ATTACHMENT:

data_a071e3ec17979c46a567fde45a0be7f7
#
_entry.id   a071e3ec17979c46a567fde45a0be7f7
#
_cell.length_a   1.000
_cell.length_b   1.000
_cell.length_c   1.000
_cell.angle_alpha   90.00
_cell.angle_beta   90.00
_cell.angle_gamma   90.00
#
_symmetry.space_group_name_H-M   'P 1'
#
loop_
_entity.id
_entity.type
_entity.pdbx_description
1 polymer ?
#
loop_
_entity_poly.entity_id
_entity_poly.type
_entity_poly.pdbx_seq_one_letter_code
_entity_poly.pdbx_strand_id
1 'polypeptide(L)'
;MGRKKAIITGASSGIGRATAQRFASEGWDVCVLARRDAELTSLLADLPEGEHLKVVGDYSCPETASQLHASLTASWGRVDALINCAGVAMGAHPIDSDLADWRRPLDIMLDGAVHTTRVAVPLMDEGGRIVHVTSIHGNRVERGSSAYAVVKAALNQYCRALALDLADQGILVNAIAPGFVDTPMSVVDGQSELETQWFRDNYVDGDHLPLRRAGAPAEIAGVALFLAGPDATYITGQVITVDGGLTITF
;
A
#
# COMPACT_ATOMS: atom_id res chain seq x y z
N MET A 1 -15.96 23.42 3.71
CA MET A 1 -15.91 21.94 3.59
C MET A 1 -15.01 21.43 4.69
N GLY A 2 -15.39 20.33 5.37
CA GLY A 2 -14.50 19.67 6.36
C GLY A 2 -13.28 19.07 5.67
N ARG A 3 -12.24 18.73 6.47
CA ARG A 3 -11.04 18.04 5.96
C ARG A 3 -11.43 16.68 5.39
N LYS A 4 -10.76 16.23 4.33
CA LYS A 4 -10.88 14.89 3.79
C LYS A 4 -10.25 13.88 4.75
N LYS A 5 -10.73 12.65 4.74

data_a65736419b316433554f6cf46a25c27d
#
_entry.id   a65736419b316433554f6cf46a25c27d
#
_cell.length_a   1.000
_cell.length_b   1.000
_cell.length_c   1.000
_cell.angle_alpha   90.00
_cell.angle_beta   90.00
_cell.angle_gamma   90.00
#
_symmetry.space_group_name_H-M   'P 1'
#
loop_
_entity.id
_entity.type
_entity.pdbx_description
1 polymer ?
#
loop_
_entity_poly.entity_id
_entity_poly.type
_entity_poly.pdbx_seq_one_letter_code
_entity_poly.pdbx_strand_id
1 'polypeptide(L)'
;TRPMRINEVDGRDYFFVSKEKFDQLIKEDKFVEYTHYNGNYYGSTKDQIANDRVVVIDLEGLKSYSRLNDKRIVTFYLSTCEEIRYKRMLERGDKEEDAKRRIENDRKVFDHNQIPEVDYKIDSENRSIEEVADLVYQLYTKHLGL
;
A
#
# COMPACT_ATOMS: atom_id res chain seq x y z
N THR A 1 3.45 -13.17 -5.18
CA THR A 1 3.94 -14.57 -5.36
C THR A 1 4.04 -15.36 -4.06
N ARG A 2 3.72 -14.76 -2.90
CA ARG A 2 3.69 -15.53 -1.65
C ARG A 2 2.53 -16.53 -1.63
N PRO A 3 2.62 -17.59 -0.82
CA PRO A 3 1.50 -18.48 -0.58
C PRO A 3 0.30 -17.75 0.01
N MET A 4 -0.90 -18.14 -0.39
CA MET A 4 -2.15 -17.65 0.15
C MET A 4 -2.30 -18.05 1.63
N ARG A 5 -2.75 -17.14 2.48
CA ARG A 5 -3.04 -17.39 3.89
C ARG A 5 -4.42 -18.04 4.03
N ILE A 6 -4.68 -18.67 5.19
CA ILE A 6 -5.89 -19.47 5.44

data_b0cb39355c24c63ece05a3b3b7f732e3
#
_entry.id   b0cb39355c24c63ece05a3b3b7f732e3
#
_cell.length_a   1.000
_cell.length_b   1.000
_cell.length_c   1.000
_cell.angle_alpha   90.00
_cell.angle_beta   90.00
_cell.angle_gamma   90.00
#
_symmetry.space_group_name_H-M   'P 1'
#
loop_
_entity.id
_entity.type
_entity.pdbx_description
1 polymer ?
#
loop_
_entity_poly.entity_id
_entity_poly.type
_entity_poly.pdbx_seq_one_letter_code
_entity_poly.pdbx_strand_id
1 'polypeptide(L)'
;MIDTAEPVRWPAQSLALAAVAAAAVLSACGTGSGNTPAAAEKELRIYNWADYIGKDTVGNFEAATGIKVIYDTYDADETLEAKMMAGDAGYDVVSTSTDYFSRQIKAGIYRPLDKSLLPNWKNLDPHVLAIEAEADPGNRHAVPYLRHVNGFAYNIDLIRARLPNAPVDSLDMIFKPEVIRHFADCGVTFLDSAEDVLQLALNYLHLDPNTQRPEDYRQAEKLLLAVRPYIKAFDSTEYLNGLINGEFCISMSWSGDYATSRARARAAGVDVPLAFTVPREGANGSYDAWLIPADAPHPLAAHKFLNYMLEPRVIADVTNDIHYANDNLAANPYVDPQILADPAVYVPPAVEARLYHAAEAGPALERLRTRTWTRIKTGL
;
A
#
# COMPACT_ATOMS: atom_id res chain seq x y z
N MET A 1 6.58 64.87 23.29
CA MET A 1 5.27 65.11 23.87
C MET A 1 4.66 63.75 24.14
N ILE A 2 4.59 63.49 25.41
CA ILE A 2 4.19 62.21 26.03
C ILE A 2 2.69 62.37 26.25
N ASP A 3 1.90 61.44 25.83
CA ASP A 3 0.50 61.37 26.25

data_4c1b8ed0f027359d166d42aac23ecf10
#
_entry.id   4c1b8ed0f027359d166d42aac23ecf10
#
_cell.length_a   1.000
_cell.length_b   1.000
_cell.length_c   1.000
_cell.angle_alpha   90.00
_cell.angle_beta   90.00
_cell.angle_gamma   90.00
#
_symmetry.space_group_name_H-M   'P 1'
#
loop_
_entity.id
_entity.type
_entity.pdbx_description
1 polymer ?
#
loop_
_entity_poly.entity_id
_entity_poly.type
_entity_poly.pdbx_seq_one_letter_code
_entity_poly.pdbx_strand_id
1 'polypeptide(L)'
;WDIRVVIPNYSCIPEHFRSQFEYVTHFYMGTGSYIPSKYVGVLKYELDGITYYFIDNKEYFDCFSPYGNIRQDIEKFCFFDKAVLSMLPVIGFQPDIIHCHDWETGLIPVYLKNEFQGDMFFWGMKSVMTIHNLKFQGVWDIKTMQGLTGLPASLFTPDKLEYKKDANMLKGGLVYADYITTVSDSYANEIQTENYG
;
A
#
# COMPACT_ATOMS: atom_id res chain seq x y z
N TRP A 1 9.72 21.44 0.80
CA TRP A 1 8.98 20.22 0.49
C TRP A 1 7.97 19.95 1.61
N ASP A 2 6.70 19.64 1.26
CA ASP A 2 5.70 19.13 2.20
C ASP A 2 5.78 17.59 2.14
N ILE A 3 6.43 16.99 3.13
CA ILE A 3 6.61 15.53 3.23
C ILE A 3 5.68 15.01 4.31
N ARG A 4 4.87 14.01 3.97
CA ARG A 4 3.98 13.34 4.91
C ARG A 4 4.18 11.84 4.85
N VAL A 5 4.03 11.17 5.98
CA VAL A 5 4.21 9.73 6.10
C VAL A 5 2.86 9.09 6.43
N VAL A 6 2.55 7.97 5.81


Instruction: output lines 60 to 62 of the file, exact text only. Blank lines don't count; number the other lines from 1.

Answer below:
_entity.pdbx_description
1 polymer ?
#